Saturday, January 29, 2011

Home Behavior Therapy

Let me start by saying I'm no expert.  I am not the perfect parent and there is no manual on how to perfectly parent your ADHD child.  This is a chronicle of my first attempt at at home behavior therapy.

To me, this is something that you can use with any child, ADHD or not.  I've read very little about this, but between my experience as a teacher, my conversation with the psychologist who examined Austin and a little googling, I've figured some things out.  Behavior therapy is simply teaching your child to develop good habits.  The idea is that by positively reinforcing the desired behaviors, you build good habits.  It's a plus that we're starting this with Austin when he's 5.  Old habits die hard for us all, don't they?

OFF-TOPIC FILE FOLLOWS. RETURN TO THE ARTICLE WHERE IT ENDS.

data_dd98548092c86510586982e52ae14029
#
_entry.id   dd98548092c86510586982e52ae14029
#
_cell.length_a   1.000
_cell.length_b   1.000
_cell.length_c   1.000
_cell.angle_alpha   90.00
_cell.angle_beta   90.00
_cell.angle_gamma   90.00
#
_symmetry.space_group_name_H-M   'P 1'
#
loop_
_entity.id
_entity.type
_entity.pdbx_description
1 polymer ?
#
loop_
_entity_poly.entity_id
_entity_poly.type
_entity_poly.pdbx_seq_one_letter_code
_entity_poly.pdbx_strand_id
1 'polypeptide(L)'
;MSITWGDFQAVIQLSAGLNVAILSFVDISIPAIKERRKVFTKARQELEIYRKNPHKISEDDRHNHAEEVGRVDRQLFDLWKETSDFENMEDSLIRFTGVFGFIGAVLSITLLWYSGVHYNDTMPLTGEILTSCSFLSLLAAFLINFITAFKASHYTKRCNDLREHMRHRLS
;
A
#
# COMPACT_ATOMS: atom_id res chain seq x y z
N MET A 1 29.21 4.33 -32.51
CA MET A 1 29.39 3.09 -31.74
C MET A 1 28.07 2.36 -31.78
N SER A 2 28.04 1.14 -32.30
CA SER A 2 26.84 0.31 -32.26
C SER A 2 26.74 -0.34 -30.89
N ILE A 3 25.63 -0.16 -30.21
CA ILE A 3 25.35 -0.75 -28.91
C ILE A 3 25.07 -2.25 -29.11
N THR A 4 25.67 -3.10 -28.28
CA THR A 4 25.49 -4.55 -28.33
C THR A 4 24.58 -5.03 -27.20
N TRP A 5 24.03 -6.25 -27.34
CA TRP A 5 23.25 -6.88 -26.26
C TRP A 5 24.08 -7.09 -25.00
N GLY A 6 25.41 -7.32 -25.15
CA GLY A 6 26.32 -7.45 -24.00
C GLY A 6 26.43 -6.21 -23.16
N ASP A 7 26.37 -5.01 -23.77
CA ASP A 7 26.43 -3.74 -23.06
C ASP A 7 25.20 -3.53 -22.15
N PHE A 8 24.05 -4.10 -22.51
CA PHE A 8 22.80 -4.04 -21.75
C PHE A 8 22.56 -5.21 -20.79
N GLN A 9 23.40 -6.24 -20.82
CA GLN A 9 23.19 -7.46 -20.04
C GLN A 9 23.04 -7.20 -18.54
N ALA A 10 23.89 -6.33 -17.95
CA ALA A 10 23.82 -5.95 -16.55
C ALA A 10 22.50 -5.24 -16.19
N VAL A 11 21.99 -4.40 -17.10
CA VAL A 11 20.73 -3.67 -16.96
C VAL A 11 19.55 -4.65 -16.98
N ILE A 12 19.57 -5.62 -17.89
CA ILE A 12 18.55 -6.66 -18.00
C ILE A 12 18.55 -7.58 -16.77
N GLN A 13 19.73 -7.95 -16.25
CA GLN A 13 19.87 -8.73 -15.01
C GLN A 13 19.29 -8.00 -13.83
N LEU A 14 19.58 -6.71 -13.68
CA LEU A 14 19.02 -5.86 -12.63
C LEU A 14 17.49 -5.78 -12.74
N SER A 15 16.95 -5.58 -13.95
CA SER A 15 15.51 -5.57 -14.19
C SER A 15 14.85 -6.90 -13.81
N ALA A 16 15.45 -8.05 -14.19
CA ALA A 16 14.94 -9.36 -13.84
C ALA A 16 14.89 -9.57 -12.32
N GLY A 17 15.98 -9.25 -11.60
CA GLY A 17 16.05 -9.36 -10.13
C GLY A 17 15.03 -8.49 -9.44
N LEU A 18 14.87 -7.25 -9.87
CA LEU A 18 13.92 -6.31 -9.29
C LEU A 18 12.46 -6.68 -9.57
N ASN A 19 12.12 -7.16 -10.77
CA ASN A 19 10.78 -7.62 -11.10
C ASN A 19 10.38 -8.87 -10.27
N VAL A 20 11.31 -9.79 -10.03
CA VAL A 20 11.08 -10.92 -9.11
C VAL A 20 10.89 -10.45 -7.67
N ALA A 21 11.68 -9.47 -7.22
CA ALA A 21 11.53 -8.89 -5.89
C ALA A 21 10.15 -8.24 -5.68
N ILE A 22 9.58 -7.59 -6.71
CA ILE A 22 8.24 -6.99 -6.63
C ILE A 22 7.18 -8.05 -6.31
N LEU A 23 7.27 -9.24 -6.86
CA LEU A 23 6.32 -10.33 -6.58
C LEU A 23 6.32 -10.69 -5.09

I'm going to be honest.  The worst attention issue we have with Austin is getting ready in the mornings.  It's enough to make me want to rip my hair out.  When I tell him to get dressed in the morning, I leave his clothes out for him in his room to get dressed.  While he's supposed to be getting dressed, I'm in the kitchen making three lunches, putting dinner in the crock pot (or preparing something so it'll be easier when I get home), making mine and Austin's breakfast and sometimes loading the dishwasher.  (multi-tasking much?) More often than not, I go to check on his progress and he's standing in his room (often naked) and doing nothing.  It can be very frustrating, especially since we're on a time schedule in the mornings.  Let's get real people, there's a lot going on in the mornings.  I have to get to work.  I am NOT a morning person.  I get frustrated with Austin's inability to pay attention.  At times yelling ensues.  I'm not proud of it, and it makes the morning STINK.  The first goal of our plan is for him to get dressed, socks on, backpack ready in 15 minutes.  There will be a timer involved.  This is a reasonable amount of time.